Former Vice President Dick Cheney on Sunday continued his fierce defense of harsh CIA interrogation tactics used in the wake of the 9/11 attacks, saying flatly that he "would do it again in a minute."
Cheney said there is "no comparison" between the tactics and the deaths of American citizens on September 11, 2001, adding that the CIA "very carefully avoided" the practice of torture.
"Torture is what the al Qaeda terrorists did to 3,000 Americans on 9/11," Cheney said on NBC's Meet The Press. "There is no comparison between that and what we did with respect to enhanced interrogation."
The former vice president added that he was not concerned about the capture or interrogation of foreign nationals who were ultimately revealed to be innocent.
"I have no problem as long as we achieve our objective and our objective is to get the guys who did 9/11 and it is to avoid another attack against the United States," he said.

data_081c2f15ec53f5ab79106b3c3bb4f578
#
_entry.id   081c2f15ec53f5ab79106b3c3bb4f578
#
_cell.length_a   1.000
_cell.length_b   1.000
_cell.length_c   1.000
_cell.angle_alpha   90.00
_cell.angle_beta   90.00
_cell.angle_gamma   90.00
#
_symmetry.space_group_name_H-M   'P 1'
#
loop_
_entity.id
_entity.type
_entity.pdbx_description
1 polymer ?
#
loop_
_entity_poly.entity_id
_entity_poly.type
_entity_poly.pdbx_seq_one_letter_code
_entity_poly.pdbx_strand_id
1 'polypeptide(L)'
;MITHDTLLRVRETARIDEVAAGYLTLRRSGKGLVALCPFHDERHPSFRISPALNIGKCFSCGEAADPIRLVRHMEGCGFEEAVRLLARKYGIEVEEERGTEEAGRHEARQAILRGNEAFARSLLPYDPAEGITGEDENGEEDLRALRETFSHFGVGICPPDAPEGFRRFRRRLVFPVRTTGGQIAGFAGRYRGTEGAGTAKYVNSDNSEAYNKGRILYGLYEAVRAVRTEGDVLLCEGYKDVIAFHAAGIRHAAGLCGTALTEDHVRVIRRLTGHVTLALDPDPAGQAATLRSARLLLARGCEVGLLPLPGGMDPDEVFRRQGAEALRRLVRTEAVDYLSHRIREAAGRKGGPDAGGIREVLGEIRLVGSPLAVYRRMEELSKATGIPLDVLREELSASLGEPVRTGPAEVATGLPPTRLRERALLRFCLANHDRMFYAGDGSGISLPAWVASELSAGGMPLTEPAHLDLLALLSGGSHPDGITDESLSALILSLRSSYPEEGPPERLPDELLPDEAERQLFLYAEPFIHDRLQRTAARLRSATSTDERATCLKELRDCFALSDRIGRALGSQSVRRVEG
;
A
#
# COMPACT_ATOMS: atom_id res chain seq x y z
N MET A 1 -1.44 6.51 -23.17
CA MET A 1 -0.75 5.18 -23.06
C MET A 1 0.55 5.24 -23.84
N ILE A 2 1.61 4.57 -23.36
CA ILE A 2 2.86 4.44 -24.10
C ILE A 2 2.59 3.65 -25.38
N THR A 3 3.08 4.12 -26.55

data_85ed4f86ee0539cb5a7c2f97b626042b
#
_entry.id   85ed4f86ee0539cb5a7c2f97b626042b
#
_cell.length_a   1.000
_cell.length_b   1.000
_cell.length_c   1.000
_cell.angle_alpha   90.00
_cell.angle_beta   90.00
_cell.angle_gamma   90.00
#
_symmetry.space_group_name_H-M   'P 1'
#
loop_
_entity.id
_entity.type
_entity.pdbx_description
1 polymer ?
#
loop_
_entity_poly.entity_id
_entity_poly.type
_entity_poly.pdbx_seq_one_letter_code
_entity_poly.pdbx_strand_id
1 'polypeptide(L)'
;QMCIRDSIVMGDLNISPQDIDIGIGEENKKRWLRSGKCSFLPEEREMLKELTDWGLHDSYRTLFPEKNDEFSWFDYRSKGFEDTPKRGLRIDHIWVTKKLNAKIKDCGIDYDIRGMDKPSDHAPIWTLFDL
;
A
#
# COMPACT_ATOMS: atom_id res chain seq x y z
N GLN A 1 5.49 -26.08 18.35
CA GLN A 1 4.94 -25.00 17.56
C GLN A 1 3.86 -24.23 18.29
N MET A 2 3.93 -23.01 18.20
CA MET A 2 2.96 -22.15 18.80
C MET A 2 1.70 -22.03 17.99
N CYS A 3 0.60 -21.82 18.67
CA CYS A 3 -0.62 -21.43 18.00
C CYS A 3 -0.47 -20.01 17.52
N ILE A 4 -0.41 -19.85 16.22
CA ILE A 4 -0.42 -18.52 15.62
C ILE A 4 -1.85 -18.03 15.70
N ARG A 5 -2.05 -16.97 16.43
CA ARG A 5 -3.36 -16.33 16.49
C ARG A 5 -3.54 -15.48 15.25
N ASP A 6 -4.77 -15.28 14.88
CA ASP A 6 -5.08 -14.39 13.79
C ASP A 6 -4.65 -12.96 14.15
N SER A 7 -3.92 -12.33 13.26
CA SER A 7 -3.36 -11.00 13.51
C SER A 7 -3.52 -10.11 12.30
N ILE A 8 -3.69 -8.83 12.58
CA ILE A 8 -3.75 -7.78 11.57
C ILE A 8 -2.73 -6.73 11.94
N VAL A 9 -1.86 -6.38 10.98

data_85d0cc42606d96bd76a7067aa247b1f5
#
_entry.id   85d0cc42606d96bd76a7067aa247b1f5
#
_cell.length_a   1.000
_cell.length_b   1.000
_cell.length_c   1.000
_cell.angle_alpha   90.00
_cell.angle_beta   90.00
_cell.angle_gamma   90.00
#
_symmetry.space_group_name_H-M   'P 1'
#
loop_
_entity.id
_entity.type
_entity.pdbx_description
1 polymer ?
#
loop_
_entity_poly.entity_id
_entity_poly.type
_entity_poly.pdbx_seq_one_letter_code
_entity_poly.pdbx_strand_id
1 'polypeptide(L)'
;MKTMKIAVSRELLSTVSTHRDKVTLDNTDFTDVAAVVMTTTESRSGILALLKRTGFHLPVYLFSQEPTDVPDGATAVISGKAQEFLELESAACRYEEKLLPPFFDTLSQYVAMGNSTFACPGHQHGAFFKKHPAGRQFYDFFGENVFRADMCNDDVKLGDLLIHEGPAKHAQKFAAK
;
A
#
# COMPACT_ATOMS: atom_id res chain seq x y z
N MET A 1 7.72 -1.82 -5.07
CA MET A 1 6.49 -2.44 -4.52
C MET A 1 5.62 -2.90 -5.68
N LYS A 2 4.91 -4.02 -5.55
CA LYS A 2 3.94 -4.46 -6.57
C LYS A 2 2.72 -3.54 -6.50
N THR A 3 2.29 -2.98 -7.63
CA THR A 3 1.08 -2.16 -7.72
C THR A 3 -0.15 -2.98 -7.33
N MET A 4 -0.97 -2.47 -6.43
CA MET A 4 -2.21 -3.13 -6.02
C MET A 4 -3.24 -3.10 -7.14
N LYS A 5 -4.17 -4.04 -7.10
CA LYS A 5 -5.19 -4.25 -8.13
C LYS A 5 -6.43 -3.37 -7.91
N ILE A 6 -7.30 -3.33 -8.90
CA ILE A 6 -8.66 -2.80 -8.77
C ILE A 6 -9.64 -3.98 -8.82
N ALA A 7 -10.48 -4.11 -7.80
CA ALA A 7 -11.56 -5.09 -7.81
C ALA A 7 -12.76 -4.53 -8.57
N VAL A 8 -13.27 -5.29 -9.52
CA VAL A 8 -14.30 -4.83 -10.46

The comments come after the release of a lengthy report spearheaded by Democrats on the Senate Intelligence Committee. That document asserted that interrogation tactics used on terror suspects were more brutal than previously known.
Pressed by host Chuck Todd about whether the practice of "rectal rehydration" was acceptable, Cheney acknowledged that it was not part of the interrogation program. But, he added, "I believe it was done for medical reasons" -- a notion that has been questioned by medical experts.
The former vice president also hit back against the report's claim that President George W. Bush was misled about the extent of the practices.
"This man knew what we were doing," he said, outlining daily briefings that included the president, the CIA director and himself. "He authorized it. He approved it."
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